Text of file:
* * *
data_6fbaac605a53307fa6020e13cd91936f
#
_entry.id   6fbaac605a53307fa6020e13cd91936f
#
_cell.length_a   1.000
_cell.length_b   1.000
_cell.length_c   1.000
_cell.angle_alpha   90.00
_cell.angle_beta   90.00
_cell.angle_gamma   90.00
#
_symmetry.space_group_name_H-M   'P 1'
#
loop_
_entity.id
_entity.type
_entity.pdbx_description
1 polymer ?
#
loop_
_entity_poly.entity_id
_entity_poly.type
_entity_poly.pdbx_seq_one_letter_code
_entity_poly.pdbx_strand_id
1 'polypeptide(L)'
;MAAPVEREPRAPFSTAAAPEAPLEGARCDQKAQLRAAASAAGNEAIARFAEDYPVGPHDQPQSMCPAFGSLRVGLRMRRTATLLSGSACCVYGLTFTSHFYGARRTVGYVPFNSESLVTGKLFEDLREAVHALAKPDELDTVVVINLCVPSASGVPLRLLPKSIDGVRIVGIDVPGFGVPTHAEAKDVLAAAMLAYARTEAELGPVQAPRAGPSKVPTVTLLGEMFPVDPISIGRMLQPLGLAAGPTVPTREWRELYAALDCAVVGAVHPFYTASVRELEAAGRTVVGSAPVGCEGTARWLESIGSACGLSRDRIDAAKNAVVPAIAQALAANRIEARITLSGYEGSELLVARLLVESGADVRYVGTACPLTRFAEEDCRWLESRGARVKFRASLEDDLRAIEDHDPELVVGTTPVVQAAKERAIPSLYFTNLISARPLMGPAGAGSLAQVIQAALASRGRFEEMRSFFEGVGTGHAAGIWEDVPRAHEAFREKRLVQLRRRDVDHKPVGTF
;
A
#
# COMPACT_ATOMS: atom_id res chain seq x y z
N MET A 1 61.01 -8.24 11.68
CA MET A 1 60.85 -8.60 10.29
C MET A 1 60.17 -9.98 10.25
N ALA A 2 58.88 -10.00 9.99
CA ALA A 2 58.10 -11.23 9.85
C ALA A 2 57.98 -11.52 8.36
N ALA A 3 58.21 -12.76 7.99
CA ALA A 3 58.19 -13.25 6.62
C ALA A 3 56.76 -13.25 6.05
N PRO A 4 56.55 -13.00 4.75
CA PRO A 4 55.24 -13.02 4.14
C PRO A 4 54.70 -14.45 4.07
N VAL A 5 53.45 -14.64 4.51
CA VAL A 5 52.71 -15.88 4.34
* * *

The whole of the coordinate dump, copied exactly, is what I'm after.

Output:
data_6fbaac605a53307fa6020e13cd91936f
#
_entry.id   6fbaac605a53307fa6020e13cd91936f
#
_cell.length_a   1.000
_cell.length_b   1.000
_cell.length_c   1.000
_cell.angle_alpha   90.00
_cell.angle_beta   90.00
_cell.angle_gamma   90.00
#
_symmetry.space_group_name_H-M   'P 1'
#
loop_
_entity.id
_entity.type
_entity.pdbx_description
1 polymer ?
#
loop_
_entity_poly.entity_id
_entity_poly.type
_entity_poly.pdbx_seq_one_letter_code
_entity_poly.pdbx_strand_id
1 'polypeptide(L)'
;MAAPVEREPRAPFSTAAAPEAPLEGARCDQKAQLRAAASAAGNEAIARFAEDYPVGPHDQPQSMCPAFGSLRVGLRMRRTATLLSGSACCVYGLTFTSHFYGARRTVGYVPFNSESLVTGKLFEDLREAVHALAKPDELDTVVVINLCVPSASGVPLRLLPKSIDGVRIVGIDVPGFGVPTHAEAKDVLAAAMLAYARTEAELGPVQAPRAGPSKVPTVTLLGEMFPVDPISIGRMLQPLGLAAGPTVPTREWRELYAALDCAVVGAVHPFYTASVRELEAAGRTVVGSAPVGCEGTARWLESIGSACGLSRDRIDAAKNAVVPAIAQALAANRIEARITLSGYEGSELLVARLLVESGADVRYVGTACPLTRFAEEDCRWLESRGARVKFRASLEDDLRAIEDHDPELVVGTTPVVQAAKERAIPSLYFTNLISARPLMGPAGAGSLAQVIQAALASRGRFEEMRSFFEGVGTGHAAGIWEDVPRAHEAFREKRLVQLRRRDVDHKPVGTF
;
A
#
# COMPACT_ATOMS: atom_id res chain seq x y z
N MET A 1 61.01 -8.24 11.68
CA MET A 1 60.85 -8.60 10.29
C MET A 1 60.17 -9.98 10.25
N ALA A 2 58.88 -10.00 9.99
CA ALA A 2 58.10 -11.23 9.85
C ALA A 2 57.98 -11.52 8.36
N ALA A 3 58.21 -12.76 7.99
CA ALA A 3 58.19 -13.25 6.62
C ALA A 3 56.76 -13.25 6.05
N PRO A 4 56.55 -13.00 4.75
CA PRO A 4 55.24 -13.02 4.14
C PRO A 4 54.70 -14.45 4.07
N VAL A 5 53.45 -14.64 4.51
CA VAL A 5 52.71 -15.88 4.34